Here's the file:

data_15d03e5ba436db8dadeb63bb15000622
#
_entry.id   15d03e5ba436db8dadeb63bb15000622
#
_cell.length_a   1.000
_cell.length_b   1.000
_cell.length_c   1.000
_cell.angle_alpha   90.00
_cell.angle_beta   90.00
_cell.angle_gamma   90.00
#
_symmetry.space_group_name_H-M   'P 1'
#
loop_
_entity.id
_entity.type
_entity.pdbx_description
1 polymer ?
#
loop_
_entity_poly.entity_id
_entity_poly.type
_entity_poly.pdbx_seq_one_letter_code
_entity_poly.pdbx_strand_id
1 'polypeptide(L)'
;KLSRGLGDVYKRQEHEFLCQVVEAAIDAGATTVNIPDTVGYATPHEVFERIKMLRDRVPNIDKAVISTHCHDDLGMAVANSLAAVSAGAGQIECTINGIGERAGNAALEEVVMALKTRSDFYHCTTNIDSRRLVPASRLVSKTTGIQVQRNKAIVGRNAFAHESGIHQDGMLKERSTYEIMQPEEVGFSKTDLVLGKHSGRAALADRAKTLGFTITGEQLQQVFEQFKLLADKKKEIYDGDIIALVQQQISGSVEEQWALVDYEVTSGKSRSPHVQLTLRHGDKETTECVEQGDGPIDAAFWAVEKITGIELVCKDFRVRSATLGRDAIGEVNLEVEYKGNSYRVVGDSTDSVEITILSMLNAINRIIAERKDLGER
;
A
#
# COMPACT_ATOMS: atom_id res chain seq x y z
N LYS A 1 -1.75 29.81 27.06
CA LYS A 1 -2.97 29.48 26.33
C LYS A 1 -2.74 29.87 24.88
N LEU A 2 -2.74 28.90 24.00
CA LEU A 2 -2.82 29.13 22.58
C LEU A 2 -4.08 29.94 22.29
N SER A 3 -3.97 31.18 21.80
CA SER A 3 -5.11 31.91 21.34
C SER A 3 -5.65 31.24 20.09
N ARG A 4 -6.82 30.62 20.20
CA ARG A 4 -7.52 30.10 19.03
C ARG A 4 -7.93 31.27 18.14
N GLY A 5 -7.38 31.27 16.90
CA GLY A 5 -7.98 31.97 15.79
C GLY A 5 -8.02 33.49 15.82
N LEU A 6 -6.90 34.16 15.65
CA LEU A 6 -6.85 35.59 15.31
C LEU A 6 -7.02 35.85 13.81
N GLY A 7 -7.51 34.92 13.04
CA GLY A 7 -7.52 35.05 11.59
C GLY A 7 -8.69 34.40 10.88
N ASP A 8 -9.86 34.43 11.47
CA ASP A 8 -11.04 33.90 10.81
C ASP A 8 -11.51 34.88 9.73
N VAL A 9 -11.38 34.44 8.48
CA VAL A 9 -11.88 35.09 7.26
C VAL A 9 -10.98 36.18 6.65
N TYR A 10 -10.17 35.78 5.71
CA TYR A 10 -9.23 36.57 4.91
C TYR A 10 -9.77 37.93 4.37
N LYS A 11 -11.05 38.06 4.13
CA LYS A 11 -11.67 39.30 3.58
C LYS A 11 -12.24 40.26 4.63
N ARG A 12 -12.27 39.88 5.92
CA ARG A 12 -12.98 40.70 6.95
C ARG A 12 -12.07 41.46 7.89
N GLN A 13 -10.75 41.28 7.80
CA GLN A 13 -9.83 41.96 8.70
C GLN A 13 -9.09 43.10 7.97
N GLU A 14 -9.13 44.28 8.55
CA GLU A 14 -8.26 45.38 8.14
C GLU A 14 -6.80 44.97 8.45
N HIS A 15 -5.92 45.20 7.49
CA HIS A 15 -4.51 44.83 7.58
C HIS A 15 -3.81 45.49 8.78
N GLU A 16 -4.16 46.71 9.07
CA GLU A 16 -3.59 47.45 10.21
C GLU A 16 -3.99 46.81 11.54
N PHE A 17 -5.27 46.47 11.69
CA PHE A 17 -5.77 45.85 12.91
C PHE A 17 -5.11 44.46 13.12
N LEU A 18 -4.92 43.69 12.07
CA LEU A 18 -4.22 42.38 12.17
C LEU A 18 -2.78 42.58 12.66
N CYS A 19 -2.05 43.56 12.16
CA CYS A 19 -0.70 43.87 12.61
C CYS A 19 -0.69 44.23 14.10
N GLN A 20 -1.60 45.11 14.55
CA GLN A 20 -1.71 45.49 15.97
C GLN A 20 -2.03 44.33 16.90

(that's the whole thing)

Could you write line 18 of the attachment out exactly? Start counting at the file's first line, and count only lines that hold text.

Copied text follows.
1 polymer ?